The ETF is expensive relative to many emerging market funds, charging 91 bps in fees and expenses. Additionally, it trades in small volumes of about 35,000 shares resulting in additional cost in the form of wide bid/ask spread.
PAK has been outperforming the broad emerging funds, returning investors 33.5% over the past one-year period compared with gains of 29% for (EEM – Free Report) . It has a Zacks ETF Rank of 3 or ‘Hold rating with a Medium risk outlook, suggesting more room for upside (read: Pakistan ETF Hits New 52-Week High).
The outperformance is likely to continue given the country’s GDP growth, falling poverty, and bourgeoning middle class. After falling to below 4% growth in 2008, Pakistan GDP growth hit a 10-year high of 5.28% for fiscal year 2016–17. However, terrorist attacks, bombings, other incidents of violence and brutal state retaliation continue to weigh on the country’s growth and the ETF performance.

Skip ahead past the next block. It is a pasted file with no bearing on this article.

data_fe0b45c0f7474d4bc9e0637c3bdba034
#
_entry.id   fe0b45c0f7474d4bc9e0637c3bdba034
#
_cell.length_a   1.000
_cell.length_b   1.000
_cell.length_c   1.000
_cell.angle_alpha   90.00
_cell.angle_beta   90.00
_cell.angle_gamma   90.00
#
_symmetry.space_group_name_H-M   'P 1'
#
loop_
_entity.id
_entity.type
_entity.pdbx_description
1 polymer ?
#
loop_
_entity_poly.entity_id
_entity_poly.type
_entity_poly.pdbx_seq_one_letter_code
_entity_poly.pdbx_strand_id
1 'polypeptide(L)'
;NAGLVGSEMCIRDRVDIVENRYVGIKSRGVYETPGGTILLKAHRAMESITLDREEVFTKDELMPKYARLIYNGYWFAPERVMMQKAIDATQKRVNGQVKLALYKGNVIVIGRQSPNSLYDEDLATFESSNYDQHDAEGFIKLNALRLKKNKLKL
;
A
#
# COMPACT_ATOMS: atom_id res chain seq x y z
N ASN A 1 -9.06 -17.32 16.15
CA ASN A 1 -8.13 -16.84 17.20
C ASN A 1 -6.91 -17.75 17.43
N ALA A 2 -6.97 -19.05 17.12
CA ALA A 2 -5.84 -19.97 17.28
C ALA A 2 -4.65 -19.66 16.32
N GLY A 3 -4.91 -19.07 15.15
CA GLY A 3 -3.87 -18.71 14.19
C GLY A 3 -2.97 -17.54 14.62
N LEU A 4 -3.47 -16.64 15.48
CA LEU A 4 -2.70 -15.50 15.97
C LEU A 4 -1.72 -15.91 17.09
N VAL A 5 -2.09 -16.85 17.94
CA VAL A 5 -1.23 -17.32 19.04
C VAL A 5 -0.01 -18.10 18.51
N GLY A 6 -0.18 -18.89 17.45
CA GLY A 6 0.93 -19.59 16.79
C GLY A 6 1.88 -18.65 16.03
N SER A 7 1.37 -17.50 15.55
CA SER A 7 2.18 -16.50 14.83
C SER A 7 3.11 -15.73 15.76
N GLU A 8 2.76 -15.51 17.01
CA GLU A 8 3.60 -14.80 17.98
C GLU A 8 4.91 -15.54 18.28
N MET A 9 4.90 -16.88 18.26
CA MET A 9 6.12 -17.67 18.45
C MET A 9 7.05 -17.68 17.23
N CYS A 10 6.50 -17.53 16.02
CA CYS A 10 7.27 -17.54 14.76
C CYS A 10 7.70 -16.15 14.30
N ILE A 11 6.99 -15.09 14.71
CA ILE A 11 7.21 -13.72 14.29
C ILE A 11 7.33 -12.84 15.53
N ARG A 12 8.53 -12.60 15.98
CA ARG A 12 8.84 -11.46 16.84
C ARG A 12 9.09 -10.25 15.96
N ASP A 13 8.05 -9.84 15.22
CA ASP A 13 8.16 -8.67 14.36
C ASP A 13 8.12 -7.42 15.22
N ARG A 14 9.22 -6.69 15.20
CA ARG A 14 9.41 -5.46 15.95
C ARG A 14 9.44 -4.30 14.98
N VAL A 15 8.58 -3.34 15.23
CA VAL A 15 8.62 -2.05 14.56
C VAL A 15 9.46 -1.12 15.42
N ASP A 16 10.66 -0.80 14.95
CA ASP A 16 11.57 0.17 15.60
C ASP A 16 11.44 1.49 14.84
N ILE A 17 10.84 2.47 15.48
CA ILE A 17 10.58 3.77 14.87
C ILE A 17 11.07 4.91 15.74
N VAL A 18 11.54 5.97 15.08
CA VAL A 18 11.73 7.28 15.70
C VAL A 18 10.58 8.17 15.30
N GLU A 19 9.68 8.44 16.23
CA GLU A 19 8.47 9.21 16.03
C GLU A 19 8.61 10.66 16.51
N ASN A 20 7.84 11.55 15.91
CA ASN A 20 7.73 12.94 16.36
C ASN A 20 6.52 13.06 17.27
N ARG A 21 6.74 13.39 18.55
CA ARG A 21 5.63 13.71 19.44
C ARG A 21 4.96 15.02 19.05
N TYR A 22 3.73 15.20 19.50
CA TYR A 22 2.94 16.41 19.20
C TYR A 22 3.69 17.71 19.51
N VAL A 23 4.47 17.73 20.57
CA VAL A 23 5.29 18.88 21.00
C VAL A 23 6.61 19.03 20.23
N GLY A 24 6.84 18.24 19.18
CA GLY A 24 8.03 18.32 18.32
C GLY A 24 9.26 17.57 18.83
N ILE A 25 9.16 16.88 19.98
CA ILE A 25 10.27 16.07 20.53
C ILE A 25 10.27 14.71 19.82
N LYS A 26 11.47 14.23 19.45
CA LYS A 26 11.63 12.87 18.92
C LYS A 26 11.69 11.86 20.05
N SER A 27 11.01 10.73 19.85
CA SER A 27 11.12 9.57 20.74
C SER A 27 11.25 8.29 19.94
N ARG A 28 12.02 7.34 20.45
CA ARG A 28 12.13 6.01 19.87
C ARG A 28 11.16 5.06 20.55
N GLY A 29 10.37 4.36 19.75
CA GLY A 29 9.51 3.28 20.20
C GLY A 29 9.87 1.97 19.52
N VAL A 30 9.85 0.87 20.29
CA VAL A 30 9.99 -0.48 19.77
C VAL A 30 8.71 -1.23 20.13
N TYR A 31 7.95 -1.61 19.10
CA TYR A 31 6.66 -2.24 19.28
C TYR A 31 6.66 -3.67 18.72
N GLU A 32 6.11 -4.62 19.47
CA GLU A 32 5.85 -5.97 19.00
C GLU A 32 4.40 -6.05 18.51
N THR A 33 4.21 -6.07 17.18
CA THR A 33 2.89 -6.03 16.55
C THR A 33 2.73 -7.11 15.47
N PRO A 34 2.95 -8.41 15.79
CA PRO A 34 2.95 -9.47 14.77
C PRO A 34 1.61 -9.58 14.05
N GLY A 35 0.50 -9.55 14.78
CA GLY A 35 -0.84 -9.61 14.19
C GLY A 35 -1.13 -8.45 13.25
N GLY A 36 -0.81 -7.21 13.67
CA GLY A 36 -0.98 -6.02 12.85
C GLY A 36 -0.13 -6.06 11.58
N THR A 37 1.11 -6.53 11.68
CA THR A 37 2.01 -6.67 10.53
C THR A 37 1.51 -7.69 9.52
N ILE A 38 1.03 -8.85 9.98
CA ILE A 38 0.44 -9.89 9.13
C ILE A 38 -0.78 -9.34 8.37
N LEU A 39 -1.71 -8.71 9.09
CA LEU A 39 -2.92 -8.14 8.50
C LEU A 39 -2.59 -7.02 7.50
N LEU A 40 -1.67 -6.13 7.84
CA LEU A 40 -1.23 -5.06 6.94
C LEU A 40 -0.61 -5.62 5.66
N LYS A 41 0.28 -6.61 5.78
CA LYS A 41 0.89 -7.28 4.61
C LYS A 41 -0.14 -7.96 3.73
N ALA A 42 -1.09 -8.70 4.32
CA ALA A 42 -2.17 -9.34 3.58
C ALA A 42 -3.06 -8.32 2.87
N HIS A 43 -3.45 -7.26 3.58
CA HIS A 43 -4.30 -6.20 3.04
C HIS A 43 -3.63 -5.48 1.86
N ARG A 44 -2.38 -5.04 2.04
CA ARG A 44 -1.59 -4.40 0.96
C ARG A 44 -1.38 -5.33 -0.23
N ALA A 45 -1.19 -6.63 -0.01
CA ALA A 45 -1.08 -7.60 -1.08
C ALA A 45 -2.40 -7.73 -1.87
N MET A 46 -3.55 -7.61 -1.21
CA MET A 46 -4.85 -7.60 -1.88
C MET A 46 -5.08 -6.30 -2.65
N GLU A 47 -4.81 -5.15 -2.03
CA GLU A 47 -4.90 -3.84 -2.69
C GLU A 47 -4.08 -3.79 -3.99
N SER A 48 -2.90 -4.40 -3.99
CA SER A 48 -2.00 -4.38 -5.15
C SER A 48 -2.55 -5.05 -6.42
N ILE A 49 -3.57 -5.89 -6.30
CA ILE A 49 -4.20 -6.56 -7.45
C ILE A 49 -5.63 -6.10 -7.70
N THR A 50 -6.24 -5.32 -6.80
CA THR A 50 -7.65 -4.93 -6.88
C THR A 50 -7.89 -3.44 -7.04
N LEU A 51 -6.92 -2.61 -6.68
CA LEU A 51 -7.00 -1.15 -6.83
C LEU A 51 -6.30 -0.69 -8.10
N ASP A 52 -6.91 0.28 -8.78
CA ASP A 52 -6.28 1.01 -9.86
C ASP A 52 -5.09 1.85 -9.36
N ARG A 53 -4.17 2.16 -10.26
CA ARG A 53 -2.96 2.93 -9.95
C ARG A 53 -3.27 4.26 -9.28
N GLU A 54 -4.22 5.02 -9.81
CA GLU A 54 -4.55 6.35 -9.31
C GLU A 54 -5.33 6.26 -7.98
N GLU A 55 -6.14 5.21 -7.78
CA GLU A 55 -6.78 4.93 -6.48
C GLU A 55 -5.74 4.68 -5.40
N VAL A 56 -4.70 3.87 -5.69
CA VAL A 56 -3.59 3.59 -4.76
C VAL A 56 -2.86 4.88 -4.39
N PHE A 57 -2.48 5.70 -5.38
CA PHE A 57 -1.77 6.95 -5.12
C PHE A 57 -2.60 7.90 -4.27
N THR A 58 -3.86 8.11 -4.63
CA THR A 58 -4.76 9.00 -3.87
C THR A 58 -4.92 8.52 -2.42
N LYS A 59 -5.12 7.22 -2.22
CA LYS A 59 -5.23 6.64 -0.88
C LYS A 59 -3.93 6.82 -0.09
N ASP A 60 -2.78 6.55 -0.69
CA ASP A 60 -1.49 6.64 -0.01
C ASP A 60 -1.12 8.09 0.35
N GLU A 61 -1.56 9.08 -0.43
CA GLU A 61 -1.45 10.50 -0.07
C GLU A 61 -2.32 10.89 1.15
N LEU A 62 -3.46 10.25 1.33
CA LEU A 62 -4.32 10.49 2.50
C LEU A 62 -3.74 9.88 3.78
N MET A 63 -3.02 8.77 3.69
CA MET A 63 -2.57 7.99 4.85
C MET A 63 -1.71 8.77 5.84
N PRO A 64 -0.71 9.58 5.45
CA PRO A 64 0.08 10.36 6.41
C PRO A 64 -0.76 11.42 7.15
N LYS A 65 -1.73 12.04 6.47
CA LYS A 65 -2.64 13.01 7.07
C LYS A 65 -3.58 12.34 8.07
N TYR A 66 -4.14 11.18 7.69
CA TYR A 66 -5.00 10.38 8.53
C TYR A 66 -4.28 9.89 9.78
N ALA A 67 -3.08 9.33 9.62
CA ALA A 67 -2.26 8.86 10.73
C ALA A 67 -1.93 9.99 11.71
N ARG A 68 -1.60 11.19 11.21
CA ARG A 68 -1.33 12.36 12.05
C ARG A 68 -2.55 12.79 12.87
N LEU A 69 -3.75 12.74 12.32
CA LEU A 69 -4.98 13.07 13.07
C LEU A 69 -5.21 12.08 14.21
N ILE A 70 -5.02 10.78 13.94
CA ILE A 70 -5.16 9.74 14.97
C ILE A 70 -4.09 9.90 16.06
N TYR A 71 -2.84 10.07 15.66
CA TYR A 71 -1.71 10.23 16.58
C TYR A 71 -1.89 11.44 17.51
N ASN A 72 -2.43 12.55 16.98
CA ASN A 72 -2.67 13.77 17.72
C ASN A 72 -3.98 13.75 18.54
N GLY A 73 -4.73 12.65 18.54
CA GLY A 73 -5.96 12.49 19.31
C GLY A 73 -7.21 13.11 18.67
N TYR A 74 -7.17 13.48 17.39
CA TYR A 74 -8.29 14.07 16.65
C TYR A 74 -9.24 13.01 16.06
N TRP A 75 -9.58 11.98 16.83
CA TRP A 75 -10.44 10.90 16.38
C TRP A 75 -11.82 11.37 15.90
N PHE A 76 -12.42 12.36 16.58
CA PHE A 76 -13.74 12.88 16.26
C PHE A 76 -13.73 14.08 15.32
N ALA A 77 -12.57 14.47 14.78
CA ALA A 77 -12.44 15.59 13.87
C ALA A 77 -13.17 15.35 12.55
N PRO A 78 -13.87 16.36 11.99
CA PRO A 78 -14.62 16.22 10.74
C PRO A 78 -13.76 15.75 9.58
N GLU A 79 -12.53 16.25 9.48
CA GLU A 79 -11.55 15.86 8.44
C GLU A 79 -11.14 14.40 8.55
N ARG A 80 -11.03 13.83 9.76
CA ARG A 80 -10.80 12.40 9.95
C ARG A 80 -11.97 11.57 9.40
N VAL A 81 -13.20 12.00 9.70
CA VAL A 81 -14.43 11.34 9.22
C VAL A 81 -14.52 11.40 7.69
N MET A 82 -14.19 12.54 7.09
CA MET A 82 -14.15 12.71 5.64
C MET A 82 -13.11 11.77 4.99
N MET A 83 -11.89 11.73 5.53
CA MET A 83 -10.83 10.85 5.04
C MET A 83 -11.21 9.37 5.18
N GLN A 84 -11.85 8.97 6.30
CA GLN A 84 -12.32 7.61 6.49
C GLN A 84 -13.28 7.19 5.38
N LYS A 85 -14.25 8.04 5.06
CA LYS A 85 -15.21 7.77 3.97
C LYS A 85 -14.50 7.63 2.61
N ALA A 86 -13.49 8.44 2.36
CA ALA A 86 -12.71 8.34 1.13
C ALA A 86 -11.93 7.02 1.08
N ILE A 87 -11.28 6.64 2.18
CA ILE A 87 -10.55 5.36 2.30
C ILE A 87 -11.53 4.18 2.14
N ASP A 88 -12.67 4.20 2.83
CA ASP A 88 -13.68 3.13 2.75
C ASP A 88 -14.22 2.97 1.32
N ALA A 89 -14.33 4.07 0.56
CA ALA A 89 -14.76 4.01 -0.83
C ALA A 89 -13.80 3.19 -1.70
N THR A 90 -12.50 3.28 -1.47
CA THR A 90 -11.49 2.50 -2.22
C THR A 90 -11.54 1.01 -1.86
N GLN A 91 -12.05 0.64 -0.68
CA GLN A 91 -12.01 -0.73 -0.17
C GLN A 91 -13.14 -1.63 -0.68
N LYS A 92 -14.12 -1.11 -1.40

The Global X MSCI Pakistan ETF (NYSE:PAK) was unchanged in premarket trading Tuesday. Year-to-date, PAK has gained 7.49%, versus a 8.13% rise in the benchmark S&P 500 index during the same period.
PAK currently has an ETF Daily News SMART Grade of A (Strong Buy), and is ranked #39 of 77 ETFs in the Emerging Markets Equities ETFs category.
Punjab unveils Rs1.977 trillion Budget 2017-18
LAHORE – Punjab Finance Minister Dr Ayesha Ghous Pasha on Friday presented fifth provincial budget Pakistan Muslim League-Nawaz (PML-N) for upcoming fiscal year 2017-18 with total outlay of Rs1.977 billion.